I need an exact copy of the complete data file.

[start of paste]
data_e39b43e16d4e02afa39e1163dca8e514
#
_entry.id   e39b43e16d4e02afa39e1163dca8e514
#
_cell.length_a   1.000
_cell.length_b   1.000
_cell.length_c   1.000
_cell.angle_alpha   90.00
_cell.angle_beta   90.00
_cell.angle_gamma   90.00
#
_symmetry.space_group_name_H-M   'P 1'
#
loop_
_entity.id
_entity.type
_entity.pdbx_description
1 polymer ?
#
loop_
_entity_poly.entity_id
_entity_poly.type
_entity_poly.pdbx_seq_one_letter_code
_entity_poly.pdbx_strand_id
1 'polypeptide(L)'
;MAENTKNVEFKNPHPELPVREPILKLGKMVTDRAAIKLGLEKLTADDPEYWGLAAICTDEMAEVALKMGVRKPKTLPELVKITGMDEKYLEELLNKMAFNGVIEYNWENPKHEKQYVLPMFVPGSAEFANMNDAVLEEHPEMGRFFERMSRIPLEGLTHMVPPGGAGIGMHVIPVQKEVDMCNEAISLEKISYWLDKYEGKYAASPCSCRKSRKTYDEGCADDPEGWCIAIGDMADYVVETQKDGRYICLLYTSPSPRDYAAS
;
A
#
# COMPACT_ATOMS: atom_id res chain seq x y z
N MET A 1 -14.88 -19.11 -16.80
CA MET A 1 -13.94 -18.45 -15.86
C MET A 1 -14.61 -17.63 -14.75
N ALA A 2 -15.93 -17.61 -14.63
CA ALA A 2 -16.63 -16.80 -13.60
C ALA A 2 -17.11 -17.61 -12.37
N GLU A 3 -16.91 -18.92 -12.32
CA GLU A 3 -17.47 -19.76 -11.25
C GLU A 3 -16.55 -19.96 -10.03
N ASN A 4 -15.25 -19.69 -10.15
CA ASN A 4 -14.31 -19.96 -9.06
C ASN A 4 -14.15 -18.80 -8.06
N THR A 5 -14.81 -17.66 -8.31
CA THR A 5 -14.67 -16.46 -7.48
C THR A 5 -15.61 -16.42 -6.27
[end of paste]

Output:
data_e39b43e16d4e02afa39e1163dca8e514
#
_entry.id   e39b43e16d4e02afa39e1163dca8e514
#
_cell.length_a   1.000
_cell.length_b   1.000
_cell.length_c   1.000
_cell.angle_alpha   90.00
_cell.angle_beta   90.00
_cell.angle_gamma   90.00
#
_symmetry.space_group_name_H-M   'P 1'
#
loop_
_entity.id
_entity.type
_entity.pdbx_description
1 polymer ?
#
loop_
_entity_poly.entity_id
_entity_poly.type
_entity_poly.pdbx_seq_one_letter_code
_entity_poly.pdbx_strand_id
1 'polypeptide(L)'
;MAENTKNVEFKNPHPELPVREPILKLGKMVTDRAAIKLGLEKLTADDPEYWGLAAICTDEMAEVALKMGVRKPKTLPELVKITGMDEKYLEELLNKMAFNGVIEYNWENPKHEKQYVLPMFVPGSAEFANMNDAVLEEHPEMGRFFERMSRIPLEGLTHMVPPGGAGIGMHVIPVQKEVDMCNEAISLEKISYWLDKYEGKYAASPCSCRKSRKTYDEGCADDPEGWCIAIGDMADYVVETQKDGRYICLLYTSPSPRDYAAS
;
A
#
# COMPACT_ATOMS: atom_id res chain seq x y z
N MET A 1 -14.88 -19.11 -16.80
CA MET A 1 -13.94 -18.45 -15.86
C MET A 1 -14.61 -17.63 -14.75
N ALA A 2 -15.93 -17.61 -14.63
CA ALA A 2 -16.63 -16.80 -13.60
C ALA A 2 -17.11 -17.61 -12.37
N GLU A 3 -16.91 -18.92 -12.32
CA GLU A 3 -17.47 -19.76 -11.25
C GLU A 3 -16.55 -19.96 -10.03
N ASN A 4 -15.25 -19.69 -10.15
CA ASN A 4 -14.31 -19.96 -9.06
C ASN A 4 -14.15 -18.80 -8.06
N THR A 5 -14.81 -17.66 -8.31
CA THR A 5 -14.67 -16.46 -7.48
C THR A 5 -15.61 -16.42 -6.27